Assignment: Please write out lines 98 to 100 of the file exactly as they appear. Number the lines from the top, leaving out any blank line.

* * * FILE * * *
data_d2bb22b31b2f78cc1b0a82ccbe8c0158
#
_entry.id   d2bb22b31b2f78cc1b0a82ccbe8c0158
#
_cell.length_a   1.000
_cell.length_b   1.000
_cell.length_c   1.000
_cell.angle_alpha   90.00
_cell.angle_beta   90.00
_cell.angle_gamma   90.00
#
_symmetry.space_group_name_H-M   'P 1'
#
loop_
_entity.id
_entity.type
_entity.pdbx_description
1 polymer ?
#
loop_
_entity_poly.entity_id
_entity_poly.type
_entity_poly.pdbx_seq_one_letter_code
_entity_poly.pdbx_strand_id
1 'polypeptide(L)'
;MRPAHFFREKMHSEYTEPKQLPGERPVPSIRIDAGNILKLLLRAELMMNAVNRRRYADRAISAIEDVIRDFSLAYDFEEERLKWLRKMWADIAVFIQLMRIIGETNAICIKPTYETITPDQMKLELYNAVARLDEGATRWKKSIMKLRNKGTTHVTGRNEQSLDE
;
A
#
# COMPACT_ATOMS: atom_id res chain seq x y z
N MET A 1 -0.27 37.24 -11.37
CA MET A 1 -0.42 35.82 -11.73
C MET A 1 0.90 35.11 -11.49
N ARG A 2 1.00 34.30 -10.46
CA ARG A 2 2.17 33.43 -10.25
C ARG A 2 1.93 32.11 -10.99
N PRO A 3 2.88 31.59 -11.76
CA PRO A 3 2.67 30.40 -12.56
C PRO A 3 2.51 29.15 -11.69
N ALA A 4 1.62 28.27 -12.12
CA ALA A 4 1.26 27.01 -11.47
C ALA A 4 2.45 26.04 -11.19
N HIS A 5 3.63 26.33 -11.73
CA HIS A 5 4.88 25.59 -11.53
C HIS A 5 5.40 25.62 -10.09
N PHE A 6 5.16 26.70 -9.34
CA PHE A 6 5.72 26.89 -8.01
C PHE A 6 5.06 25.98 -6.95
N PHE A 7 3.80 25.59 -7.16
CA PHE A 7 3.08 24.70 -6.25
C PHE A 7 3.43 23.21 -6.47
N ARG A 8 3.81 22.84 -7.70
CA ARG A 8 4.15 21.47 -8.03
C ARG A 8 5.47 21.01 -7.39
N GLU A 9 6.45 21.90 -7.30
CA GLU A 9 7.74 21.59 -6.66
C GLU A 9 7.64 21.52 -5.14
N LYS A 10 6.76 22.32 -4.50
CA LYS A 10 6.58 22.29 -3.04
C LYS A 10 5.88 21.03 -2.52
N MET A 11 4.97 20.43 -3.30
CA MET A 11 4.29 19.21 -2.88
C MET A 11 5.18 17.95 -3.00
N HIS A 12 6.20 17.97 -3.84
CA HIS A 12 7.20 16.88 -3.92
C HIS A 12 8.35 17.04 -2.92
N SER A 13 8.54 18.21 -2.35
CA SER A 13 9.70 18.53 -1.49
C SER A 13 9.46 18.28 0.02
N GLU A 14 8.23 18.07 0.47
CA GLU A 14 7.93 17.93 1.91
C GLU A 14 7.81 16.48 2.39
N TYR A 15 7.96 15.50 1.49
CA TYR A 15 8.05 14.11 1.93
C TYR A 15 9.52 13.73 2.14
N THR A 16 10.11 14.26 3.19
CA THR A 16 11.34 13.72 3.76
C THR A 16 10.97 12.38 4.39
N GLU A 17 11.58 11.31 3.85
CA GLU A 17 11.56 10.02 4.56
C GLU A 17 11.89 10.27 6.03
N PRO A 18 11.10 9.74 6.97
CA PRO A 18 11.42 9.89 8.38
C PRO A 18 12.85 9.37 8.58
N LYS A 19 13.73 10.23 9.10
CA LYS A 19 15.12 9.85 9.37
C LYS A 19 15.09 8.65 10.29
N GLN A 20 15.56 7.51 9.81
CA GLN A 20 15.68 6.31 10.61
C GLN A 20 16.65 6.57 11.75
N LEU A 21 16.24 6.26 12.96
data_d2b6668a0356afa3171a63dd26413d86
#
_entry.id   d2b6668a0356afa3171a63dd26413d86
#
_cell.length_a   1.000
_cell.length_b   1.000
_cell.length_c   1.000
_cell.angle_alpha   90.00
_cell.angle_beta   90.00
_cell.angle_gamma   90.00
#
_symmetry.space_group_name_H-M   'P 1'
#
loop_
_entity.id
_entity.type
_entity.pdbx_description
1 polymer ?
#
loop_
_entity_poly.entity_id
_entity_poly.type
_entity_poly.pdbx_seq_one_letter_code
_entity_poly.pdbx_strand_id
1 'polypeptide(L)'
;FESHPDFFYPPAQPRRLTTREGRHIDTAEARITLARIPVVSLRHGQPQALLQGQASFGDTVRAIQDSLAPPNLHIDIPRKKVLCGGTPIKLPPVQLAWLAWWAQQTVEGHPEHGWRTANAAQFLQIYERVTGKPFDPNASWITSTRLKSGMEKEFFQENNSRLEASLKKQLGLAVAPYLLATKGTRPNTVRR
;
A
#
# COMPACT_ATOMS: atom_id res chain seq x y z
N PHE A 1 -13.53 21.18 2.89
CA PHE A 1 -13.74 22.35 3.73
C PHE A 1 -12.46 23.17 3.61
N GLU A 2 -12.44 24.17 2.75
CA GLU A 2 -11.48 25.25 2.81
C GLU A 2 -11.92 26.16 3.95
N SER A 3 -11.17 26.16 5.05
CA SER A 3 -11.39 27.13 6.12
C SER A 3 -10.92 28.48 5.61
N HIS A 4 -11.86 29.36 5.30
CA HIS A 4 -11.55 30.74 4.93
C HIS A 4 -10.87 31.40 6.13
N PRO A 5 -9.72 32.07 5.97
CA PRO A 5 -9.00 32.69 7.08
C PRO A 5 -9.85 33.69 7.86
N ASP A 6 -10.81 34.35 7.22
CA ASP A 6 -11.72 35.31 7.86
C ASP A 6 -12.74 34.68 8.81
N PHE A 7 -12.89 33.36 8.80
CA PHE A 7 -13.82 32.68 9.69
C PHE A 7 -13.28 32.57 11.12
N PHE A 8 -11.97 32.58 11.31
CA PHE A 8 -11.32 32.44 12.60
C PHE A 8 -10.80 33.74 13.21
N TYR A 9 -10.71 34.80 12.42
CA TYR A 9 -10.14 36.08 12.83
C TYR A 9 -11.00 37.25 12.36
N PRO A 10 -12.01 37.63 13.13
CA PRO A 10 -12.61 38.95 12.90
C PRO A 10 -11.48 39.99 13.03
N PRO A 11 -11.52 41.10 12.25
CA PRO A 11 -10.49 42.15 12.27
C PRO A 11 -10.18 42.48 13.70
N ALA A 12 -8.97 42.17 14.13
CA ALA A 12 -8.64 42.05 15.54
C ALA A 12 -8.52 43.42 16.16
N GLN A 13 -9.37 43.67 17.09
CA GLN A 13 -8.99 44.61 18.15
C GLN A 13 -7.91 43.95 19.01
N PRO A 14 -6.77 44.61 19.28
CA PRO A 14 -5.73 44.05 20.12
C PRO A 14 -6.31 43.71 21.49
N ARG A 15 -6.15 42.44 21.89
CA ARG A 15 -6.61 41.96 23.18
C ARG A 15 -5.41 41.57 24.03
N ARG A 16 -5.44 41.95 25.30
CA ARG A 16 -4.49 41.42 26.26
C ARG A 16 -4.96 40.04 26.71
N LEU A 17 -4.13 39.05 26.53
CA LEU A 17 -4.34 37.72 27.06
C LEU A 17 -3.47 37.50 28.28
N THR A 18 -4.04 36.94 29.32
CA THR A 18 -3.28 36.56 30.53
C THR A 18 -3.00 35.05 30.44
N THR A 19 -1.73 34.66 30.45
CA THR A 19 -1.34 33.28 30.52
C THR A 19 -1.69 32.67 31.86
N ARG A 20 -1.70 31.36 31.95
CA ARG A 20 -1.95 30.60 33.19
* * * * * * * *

_cell.length_c   1.000
_cell.angle_alpha   90.00
_cell.angle_beta   90.00